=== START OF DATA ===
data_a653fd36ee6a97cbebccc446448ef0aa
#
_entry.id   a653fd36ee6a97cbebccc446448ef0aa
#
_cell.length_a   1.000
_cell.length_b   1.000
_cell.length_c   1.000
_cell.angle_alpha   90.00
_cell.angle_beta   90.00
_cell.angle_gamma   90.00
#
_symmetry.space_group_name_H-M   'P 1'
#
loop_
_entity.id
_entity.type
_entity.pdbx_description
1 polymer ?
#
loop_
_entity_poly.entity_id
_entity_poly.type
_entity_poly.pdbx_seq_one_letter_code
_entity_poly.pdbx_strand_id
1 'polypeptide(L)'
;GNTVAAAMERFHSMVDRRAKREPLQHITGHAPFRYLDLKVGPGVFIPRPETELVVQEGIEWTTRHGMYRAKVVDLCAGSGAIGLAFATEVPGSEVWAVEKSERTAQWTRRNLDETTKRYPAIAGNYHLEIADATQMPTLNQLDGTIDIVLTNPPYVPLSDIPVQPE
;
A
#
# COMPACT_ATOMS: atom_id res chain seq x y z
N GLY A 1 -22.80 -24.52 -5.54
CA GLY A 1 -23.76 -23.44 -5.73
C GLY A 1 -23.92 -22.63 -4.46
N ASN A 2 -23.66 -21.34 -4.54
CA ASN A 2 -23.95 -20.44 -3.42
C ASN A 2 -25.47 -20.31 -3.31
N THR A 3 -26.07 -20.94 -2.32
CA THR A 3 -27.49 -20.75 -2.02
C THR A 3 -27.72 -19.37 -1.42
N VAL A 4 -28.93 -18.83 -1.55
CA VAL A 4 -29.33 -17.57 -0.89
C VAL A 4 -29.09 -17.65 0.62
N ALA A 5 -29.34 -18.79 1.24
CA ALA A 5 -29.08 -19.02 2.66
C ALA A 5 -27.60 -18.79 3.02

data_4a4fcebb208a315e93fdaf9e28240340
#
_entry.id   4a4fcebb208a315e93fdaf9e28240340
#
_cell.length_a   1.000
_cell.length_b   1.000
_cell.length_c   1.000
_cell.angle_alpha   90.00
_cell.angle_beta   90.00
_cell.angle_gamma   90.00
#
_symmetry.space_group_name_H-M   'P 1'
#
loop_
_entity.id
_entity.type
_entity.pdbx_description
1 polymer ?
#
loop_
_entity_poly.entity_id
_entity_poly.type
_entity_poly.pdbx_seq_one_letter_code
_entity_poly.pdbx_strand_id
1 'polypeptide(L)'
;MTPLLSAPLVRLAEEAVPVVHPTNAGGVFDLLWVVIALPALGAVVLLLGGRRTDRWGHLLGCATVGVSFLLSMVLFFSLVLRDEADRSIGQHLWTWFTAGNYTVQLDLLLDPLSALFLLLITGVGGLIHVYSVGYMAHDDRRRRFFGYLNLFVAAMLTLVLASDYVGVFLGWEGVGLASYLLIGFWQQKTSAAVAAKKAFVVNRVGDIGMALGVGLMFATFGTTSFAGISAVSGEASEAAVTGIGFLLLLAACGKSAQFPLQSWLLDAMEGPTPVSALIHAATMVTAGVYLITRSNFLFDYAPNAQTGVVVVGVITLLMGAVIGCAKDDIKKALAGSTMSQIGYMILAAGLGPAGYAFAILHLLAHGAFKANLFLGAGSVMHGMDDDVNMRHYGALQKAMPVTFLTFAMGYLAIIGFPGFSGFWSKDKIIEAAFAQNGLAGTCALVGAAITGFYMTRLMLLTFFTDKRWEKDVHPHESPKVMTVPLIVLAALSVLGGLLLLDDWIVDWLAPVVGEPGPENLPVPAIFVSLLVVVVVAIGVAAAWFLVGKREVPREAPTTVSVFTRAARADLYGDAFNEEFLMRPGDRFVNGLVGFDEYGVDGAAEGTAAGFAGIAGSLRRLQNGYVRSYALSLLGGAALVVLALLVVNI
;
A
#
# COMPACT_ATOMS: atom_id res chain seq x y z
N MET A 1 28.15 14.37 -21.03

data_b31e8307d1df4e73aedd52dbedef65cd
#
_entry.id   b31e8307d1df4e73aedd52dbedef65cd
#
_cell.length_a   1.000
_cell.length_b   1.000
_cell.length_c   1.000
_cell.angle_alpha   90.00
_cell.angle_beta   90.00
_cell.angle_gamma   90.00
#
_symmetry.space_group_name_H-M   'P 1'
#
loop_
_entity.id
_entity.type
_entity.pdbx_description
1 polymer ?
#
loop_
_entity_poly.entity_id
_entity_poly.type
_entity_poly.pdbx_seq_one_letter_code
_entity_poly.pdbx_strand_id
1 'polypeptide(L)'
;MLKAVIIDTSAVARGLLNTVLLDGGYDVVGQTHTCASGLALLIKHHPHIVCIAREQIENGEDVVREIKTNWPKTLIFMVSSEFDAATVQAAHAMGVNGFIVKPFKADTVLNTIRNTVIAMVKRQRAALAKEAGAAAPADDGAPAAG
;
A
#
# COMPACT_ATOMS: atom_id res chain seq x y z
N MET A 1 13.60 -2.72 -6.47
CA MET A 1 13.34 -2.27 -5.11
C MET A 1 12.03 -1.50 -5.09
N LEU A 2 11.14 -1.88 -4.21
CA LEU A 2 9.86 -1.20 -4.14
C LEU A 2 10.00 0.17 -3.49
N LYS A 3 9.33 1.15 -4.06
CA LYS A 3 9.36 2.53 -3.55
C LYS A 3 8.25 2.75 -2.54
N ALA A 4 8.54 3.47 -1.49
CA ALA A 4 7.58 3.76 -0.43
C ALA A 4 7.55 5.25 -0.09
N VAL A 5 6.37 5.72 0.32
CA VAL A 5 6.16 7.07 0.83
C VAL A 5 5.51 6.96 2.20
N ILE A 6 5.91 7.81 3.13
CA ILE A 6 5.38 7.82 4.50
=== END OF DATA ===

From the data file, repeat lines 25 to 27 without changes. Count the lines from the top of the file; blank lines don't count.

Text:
1 'polypeptide(L)'
;GNTVAAAMERFHSMVDRRAKREPLQHITGHAPFRYLDLKVGPGVFIPRPETELVVQEGIEWTTRHGMYRAKVVDLCAGSGAIGLAFATEVPGSEVWAVEKSERTAQWTRRNLDETTKRYPAIAGNYHLEIADATQMPTLNQLDGTIDIVLTNPPYVPLSDIPVQPE
;